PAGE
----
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Limb difference families unite!

I talk about offering support to other moms and dads of kids with limb differences. I use this blog as one way. Helping moderate the Sammy’s Friends listserv is another big way. I expanded this site onto Facebook and have had a chance to interact with so many other people. Jordan and I sometimes speak to classes – college level and preschool level. But I’m always looking for new ways. I try to keep up with a community in BabyCenter but I’m terrible at that.

So… I’m going to try a little harder to dig into the web world and keep track of news articles and developments for limb different kids. There are a lot of resources out there. I don’t use them all… Even though a piece of me wishes I took the time to reach out to more people. Wouldn’t it be amazing if we all worked together to support each other? Wouldn’t it be incredible if we all leaned on each other to help teach the many people in the world who can’t get over what they think a person is supposed to look like? Limb differences aren’t the end of the world. Our kids are going to be JUST fine.

I keep a list of sites I think offer perspectives and information to families on the right side of this site. Those are the links to “Sites I Watch.” Feel free to check them out and offer sites any time! I asked folks on the Born Just Right Facebook page for ideas. If you ever come up with one, feel free to post it there too!

Beyond sites… Here are a few other interesting articles/web pages I found:
The Amputee Coalition of America wrote an article on prosthetics and children with limb differences.
A list of limb difference terms from the Amputee Coalition of America. listed the stages parents can go through with limb different kids.
Another Amputee Coalition publication about parenting limb different kids called Expectations.
Baseball player Jim Abbott talks to his fans on this webpage. He’s an incredible advocate for kids and parents.

Sammy’s Friends member Michelle wanted to share this community program where she talks about sweet Annabelle and an organization that has really helped her family, Variety Children’s Charity of Detroit:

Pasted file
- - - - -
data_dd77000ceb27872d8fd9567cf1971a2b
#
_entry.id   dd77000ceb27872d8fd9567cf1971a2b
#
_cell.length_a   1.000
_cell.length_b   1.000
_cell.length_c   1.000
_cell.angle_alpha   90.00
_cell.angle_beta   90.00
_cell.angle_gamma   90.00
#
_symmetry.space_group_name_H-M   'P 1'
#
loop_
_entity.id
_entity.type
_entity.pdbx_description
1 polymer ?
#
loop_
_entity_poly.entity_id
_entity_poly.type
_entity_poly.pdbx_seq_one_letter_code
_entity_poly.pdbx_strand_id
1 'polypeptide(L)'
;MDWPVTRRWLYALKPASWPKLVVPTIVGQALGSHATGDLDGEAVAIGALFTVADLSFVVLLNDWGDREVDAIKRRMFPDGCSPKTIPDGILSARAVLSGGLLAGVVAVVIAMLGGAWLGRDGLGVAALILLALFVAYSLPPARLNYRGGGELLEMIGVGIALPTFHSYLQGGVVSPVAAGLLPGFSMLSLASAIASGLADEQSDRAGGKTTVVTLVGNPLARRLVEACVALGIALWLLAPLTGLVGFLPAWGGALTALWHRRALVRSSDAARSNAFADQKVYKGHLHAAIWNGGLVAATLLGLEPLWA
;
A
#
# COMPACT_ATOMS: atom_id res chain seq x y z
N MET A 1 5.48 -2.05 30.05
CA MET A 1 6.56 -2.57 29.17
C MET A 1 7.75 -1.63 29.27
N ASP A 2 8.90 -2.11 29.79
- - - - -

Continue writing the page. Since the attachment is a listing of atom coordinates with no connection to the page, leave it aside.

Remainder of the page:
In the news… I stumbled into this really cool article about a 13-year-old British boy who was able to become the youngest person with an iLimb. I’m floored that a kid that young is fortunate to use such a functional (yet heavy) helper arm. Speaking of iLimbs, have you read about Sacramento, California’s Carly Davis? She recently got an iLimb and is heading into her second pageant this year. She’s competing in honor of the Sammy’s Friends kids. She did an awesome interview on the Fox station on Sacramento station that’s worth watching! You can even keep up with her pageant on her Facebook page.

I think I’ll also share a project I’m helping with at work. It’s called The Culture that Crawls – it’s a site about an organization that is helping people who are unable to walk get mobile with the help of wheelchairs and Personal Energy Transportation (PET) devices. Two reporters and a fabulous photographer went to Guatemala to help distribute devices. I feel mobility is an incredible gift that some have more easily than others. Hopefully we can help share the stories of the people in Guatemala and make a difference.


  1. […] This post was mentioned on Twitter by nerdymom, Jen Reeves. Jen Reeves said: I'm working on collecting links and information for parents of kids with limb differences. I added more links in… […]

  2. KelliAnn Mead on November 17, 2010 at 5:18 am

    What a great job you have done with this post! Kudos!

    • NerdyMom on November 20, 2010 at 8:25 pm

      Thanks Kelli! I’m going to try to keep posting more informative things… So we’re all up to date on the limb different world!

  3. Anne Marie on October 19, 2012 at 10:28 pm

    Jen – what a great resource blog you have started. I have a three year old at home who was born missing four fingers on her right hand and am amazed at the outpouring of support I find on the web.

    • Jen Lee Reeves on October 23, 2012 at 7:27 am

      Thank you Anne Marie. Please let me know if I can help in any way!

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